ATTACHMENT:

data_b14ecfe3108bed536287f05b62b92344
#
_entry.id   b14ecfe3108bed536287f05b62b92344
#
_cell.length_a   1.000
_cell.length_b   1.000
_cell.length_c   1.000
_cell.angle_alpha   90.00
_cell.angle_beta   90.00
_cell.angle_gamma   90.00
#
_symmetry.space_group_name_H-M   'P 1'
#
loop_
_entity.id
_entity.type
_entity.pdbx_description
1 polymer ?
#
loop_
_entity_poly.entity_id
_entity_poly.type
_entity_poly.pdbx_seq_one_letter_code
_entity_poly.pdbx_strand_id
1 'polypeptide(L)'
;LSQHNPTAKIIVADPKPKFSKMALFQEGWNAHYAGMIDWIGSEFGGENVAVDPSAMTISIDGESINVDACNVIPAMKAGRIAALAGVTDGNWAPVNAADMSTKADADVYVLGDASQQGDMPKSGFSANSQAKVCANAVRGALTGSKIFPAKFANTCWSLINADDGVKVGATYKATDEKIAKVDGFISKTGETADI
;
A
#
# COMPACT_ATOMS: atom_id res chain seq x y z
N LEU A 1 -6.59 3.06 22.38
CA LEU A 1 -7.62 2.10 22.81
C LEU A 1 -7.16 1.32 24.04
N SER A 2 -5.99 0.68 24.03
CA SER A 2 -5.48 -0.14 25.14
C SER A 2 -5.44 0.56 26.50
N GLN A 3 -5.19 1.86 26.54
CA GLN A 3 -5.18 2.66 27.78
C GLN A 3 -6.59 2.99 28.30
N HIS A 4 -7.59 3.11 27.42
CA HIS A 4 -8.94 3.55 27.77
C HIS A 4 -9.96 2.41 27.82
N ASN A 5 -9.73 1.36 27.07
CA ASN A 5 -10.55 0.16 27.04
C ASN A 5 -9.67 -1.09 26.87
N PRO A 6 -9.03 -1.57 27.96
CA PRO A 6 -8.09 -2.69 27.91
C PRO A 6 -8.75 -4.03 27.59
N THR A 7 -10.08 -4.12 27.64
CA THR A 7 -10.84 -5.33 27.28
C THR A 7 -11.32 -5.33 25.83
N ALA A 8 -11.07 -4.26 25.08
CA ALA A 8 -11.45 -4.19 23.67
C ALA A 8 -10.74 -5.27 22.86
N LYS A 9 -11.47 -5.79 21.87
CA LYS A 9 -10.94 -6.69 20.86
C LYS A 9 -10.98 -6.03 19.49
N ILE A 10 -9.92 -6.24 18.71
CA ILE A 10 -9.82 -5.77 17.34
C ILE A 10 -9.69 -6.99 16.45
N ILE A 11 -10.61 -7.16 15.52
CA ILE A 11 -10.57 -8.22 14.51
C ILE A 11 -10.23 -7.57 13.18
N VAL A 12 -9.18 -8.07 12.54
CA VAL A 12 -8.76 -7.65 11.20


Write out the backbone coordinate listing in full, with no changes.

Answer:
data_b14ecfe3108bed536287f05b62b92344
#
_entry.id   b14ecfe3108bed536287f05b62b92344
#
_cell.length_a   1.000
_cell.length_b   1.000
_cell.length_c   1.000
_cell.angle_alpha   90.00
_cell.angle_beta   90.00
_cell.angle_gamma   90.00
#
_symmetry.space_group_name_H-M   'P 1'
#
loop_
_entity.id
_entity.type
_entity.pdbx_description
1 polymer ?
#
loop_
_entity_poly.entity_id
_entity_poly.type
_entity_poly.pdbx_seq_one_letter_code
_entity_poly.pdbx_strand_id
1 'polypeptide(L)'
;LSQHNPTAKIIVADPKPKFSKMALFQEGWNAHYAGMIDWIGSEFGGENVAVDPSAMTISIDGESINVDACNVIPAMKAGRIAALAGVTDGNWAPVNAADMSTKADADVYVLGDASQQGDMPKSGFSANSQAKVCANAVRGALTGSKIFPAKFANTCWSLINADDGVKVGATYKATDEKIAKVDGFISKTGETADI
;
A
#
# COMPACT_ATOMS: atom_id res chain seq x y z
N LEU A 1 -6.59 3.06 22.38
CA LEU A 1 -7.62 2.10 22.81
C LEU A 1 -7.16 1.32 24.04
N SER A 2 -5.99 0.68 24.03
CA SER A 2 -5.48 -0.14 25.14
C SER A 2 -5.44 0.56 26.50
N GLN A 3 -5.19 1.86 26.54
CA GLN A 3 -5.18 2.66 27.78
C GLN A 3 -6.59 2.99 28.30
N HIS A 4 -7.59 3.11 27.42
CA HIS A 4 -8.94 3.55 27.77
C HIS A 4 -9.96 2.41 27.82
N ASN A 5 -9.73 1.36 27.07
CA ASN A 5 -10.55 0.16 27.04
C ASN A 5 -9.67 -1.09 26.87
N PRO A 6 -9.03 -1.57 27.96
CA PRO A 6 -8.09 -2.69 27.91
C PRO A 6 -8.75 -4.03 27.59
N THR A 7 -10.08 -4.12 27.64
CA THR A 7 -10.84 -5.33 27.28
C THR A 7 -11.32 -5.33 25.83
N ALA A 8 -11.07 -4.26 25.08
CA ALA A 8 -11.45 -4.19 23.67
C ALA A 8 -10.74 -5.27 22.86
N LYS A 9 -11.47 -5.79 21.87
CA LYS A 9 -10.94 -6.69 20.86
C LYS A 9 -10.98 -6.03 19.49
N ILE A 10 -9.92 -6.24 18.71
CA ILE A 10 -9.82 -5.77 17.34
C ILE A 10 -9.69 -6.99 16.45
N ILE A 11 -10.61 -7.16 15.52
CA ILE A 11 -10.57 -8.22 14.51
C ILE A 11 -10.23 -7.57 13.18
N VAL A 12 -9.18 -8.07 12.54
CA VAL A 12 -8.76 -7.65 11.20